Do you see the Bruins making a push to sign a top six forward? Not Zach Parise, but someone like a Dustin Penner?
— Steve Simonelli via Facebook
Unless Nathan Horton isn't able to return to his pre-injury form, I don't see Penner cracking Boston's top six even if he were to sign with the Bruins. He'd be more likely to round out a third line with Chris Kelly and Rich Peverley, with the Milan Lucic-David Krejci-Horton and Brad Marchand–Patrice Bergeron-Tyler Seguin units remaining intact for the top two lines. That would make for three pretty potent and balanced lines, but the cost for Penner after his playoff performance may be a little high for a third liner.
When do you see Niklas Svedberg becoming a part of the Boston team? We have Tuukka Rask, but do you see Svedberg or [Anton] Khudobin as his backup?
— Jake Reiser via Facebook
The Bruins have made it pretty clear that they are comfortable going into the season with Khudobin backing up Rask in Boston. That leaves Svedberg, Michael Hutchinson and Adam Morrison to battle for playing time in Providence. Svedberg will first have to prove himself at the AHL level as he makes his adjustment to the North American game, so I don't expect to see him in Boston any time soon unless there's a very unfortunate set of circumstances that force the issue. That would entail something like the string of injuries that forced Hutchinson to come up to Boston briefly before Marty Turco was signed to play while both Rask and Khudobin were injured last year.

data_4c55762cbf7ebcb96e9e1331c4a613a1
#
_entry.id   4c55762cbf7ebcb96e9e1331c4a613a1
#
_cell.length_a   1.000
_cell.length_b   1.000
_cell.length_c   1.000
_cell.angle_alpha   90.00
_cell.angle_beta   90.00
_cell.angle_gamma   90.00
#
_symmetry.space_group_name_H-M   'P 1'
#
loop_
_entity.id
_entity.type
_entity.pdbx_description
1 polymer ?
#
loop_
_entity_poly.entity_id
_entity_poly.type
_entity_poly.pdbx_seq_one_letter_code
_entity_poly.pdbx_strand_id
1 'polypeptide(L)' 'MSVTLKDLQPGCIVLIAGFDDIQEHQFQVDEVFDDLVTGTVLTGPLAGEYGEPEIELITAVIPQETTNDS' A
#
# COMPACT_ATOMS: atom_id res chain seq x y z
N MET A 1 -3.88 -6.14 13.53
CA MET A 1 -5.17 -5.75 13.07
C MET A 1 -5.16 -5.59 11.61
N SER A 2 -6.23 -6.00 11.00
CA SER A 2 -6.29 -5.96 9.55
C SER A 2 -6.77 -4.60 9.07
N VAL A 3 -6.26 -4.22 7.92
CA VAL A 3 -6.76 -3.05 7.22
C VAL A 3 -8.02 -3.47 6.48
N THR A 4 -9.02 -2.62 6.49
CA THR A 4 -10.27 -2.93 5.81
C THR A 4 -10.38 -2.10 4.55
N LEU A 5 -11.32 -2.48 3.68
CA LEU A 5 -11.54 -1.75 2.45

Do you think that we should cut [Joe] Corvo loose?
— Michael J Rollet via Facebook
Well, at this point it doesn't really matter what I think on this subject, as Peter Chiarelli has already gone on record to say that the Bruins won't be bringing Corvo back next year. You can read about that in this story from earlier this month. For the record, though, I do agree with that decision. I think Corvo was worth taking a shot on. It cost the Bruins just a fourth-round pick and part of the appeal going into that deal was knowing that Corvo had just one year left on his deal if things didn't work out, as opposed to the multi-year deal Tomas Kaberle was seeking and got from Carolina.
Have questions for Douglas Flynn’s mailbag? Leave them in the comments section below, send them to him via Twitter @douglasflynn or send them here. He will pick a few questions to answer every week. Be sure to check back to see if your question was answered.